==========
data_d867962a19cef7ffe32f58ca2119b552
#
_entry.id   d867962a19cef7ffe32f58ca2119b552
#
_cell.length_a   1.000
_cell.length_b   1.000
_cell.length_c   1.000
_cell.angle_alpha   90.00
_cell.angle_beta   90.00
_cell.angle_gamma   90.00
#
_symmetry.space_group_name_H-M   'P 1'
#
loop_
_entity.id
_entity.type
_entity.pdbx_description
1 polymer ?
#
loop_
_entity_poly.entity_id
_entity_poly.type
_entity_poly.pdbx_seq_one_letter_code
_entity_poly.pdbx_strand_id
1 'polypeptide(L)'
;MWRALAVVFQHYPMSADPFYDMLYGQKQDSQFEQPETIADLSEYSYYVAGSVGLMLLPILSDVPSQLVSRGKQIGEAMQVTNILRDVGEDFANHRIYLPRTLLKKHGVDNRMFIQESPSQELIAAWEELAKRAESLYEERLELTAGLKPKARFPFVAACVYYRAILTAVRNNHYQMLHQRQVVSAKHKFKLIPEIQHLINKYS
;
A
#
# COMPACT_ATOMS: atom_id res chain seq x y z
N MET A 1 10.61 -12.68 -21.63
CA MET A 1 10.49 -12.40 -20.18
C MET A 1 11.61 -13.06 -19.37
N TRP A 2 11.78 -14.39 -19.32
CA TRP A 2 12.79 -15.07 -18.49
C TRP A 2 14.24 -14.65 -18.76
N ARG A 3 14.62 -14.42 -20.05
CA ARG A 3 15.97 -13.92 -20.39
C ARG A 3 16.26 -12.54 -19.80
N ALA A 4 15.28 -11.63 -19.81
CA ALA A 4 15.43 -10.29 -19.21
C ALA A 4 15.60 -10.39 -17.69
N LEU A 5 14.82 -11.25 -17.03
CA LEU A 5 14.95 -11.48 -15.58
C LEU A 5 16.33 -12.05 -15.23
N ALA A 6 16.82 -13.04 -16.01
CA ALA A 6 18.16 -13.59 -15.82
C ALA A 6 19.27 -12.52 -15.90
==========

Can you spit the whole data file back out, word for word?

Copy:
data_d867962a19cef7ffe32f58ca2119b552
#
_entry.id   d867962a19cef7ffe32f58ca2119b552
#
_cell.length_a   1.000
_cell.length_b   1.000
_cell.length_c   1.000
_cell.angle_alpha   90.00
_cell.angle_beta   90.00
_cell.angle_gamma   90.00
#
_symmetry.space_group_name_H-M   'P 1'
#
loop_
_entity.id
_entity.type
_entity.pdbx_description
1 polymer ?
#
loop_
_entity_poly.entity_id
_entity_poly.type
_entity_poly.pdbx_seq_one_letter_code
_entity_poly.pdbx_strand_id
1 'polypeptide(L)'
;MWRALAVVFQHYPMSADPFYDMLYGQKQDSQFEQPETIADLSEYSYYVAGSVGLMLLPILSDVPSQLVSRGKQIGEAMQVTNILRDVGEDFANHRIYLPRTLLKKHGVDNRMFIQESPSQELIAAWEELAKRAESLYEERLELTAGLKPKARFPFVAACVYYRAILTAVRNNHYQMLHQRQVVSAKHKFKLIPEIQHLINKYS
;
A
#
# COMPACT_ATOMS: atom_id res chain seq x y z
N MET A 1 10.61 -12.68 -21.63
CA MET A 1 10.49 -12.40 -20.18
C MET A 1 11.61 -13.06 -19.37
N TRP A 2 11.78 -14.39 -19.32
CA TRP A 2 12.79 -15.07 -18.49
C TRP A 2 14.24 -14.65 -18.76
N ARG A 3 14.62 -14.42 -20.05
CA ARG A 3 15.97 -13.92 -20.39
C ARG A 3 16.26 -12.54 -19.80
N ALA A 4 15.28 -11.63 -19.81
CA ALA A 4 15.43 -10.29 -19.21
C ALA A 4 15.60 -10.39 -17.69
N LEU A 5 14.82 -11.25 -17.03
CA LEU A 5 14.95 -11.48 -15.58
C LEU A 5 16.33 -12.05 -15.23
N ALA A 6 16.82 -13.04 -16.01
CA ALA A 6 18.16 -13.59 -15.82
C ALA A 6 19.27 -12.52 -15.90